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One of the primary challenges in any policy effort to reduce emissions is containing and accounting for the potential movement of emissions intensive industries and companies to markets without similar restrictions. If one nation or group of nations enacts policies to reduce emissions, emissions progress can be undermined if industry simply moves to another nation to avoid the higher costs of operating in a carbon constrained environment.
It is this issue—known as “carbon leakage”—that led to the European Union’s moves to establish a Carbon Border Adjustment Mechanism (CBAM), and has spurred legislation introduced by Senator Chris Coons and Representative Scott Peters here in the U.S.
Given the U.S. Chamber’s focus on business-led climate solutions and our global membership, we have conducted extensive member outreach on this topic. We commented on the EU’s proposed CBAM framework last year, and again this summer when the detailed framework was released alongside Europe’s “Fit for 55” agenda. Most recently, we have developed feedback for Congress in the form of a set of principles for consideration in the development of any Border Carbon Adjustment legislation. These were shared with Congressional staff in August and are being released publicly today.
These principles are intended to help identify issues and obstacles that could hinder an effective approach to addressing carbon leakage. In that spirit, we note that prior to adoption the EU undertook extensive dialogue with industry over the period of many years. Indeed, this consultation is ongoing as the EU prepares for a 2026 implementation, which could be delayed. Here in the U.S., the conversation has just begun, so much more time and effort is needed to work through a variety of concerns that could lead to unintended consequences and ineffective policy.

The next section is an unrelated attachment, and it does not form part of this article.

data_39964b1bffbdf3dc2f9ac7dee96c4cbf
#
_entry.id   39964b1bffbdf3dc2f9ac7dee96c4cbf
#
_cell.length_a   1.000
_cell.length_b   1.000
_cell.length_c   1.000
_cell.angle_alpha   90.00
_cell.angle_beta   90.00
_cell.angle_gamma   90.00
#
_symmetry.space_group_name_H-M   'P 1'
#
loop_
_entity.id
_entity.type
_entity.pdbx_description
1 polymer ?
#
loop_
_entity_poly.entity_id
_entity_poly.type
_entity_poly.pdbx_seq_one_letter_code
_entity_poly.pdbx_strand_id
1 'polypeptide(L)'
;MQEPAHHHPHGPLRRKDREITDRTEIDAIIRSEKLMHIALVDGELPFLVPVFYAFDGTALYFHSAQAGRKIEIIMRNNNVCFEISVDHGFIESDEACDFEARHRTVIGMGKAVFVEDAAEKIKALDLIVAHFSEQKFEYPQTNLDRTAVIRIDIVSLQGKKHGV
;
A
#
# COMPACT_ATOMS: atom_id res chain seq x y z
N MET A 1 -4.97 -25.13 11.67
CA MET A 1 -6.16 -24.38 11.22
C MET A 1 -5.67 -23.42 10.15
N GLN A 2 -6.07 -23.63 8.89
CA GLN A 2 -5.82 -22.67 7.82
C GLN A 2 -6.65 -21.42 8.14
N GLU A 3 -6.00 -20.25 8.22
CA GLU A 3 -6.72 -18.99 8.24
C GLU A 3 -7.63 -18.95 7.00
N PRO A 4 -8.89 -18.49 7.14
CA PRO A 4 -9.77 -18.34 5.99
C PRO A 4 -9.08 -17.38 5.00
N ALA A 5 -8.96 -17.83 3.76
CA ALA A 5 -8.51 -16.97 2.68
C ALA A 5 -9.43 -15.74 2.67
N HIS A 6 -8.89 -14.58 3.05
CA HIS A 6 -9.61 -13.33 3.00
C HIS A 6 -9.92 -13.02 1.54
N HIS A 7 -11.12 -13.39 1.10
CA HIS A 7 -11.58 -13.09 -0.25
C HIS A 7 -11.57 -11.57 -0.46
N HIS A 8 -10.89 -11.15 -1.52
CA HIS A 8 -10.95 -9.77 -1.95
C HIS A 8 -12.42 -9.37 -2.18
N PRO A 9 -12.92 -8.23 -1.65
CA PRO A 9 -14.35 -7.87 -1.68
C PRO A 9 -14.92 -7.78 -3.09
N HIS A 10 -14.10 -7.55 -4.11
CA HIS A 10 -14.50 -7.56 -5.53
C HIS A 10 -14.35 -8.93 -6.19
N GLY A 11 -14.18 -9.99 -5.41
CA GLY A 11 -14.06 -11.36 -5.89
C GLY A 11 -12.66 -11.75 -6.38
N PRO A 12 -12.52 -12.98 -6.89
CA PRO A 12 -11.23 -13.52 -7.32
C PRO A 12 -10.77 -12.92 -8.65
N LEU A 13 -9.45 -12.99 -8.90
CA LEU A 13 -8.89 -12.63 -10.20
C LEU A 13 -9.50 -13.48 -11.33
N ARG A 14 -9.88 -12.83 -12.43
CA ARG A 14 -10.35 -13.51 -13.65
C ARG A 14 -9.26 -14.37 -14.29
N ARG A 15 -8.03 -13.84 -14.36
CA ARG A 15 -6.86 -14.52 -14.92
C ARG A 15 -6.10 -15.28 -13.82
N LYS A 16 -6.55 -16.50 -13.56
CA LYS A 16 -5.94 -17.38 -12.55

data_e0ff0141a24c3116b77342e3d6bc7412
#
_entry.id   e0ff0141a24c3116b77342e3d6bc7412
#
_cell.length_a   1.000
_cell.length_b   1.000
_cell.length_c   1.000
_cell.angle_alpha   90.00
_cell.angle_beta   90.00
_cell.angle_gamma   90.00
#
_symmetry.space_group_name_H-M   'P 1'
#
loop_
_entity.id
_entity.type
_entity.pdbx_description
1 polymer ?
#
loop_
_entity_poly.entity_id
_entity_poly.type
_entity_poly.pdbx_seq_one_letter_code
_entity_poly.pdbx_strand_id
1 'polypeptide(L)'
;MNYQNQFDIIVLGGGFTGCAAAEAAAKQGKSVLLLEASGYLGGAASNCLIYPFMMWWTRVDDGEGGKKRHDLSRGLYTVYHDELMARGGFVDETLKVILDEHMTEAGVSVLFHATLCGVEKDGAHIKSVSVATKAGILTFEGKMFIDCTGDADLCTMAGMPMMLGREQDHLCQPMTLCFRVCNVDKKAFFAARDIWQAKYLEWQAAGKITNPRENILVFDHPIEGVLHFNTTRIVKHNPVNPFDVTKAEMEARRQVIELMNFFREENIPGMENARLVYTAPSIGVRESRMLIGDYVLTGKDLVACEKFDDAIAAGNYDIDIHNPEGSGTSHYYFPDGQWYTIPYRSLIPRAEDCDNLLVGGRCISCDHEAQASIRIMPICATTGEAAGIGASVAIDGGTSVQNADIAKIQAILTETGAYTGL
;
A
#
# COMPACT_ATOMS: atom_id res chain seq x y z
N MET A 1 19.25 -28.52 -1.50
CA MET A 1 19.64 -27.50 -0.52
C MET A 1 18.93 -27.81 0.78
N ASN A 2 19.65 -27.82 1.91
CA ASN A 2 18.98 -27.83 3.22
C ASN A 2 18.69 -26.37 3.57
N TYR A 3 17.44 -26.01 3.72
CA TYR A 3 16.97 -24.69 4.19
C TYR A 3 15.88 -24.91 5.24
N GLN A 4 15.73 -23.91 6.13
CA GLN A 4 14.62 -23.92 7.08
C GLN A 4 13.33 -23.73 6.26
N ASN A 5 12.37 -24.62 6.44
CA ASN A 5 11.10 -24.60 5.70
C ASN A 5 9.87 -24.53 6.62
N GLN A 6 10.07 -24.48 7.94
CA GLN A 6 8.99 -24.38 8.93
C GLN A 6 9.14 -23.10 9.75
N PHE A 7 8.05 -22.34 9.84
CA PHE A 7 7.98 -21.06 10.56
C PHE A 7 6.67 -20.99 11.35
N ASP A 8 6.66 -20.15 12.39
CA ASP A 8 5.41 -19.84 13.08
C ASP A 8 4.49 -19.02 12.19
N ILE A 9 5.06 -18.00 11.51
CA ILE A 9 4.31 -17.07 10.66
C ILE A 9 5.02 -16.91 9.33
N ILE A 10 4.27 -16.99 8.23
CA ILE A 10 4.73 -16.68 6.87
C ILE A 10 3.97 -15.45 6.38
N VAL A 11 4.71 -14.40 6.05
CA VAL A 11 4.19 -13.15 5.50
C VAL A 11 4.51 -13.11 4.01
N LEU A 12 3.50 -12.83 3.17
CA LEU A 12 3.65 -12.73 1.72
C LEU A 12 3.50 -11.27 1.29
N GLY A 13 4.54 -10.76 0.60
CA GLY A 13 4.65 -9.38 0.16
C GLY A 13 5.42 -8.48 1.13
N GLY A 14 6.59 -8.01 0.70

Beyond timing, there are a number of practical implementation concerns that must be addressed. First and foremost, we strongly believe that any CBAM must be paired with a market-based mechanism to reduce emissions (which the Chamber supports), or it risks being impossible to implement. Other topics covered in the Chamber’s principles include unintended consequences associated with the affordability of products needed for clean energy, trade considerations such as the potential for retaliation against U.S. companies, compatibility with the EU’s mechanism, and several others.
We intend to continue to engage in constructive dialogue with members, policymakers and the international community to help forge solutions to both these specific CBAM issues, and the broader climate change issue. Businesses are continuing to lead the way in the development of technologies necessary to meet ambitious climate goals and remain committed to durable and workable solutions to complex issues such as carbon leakage.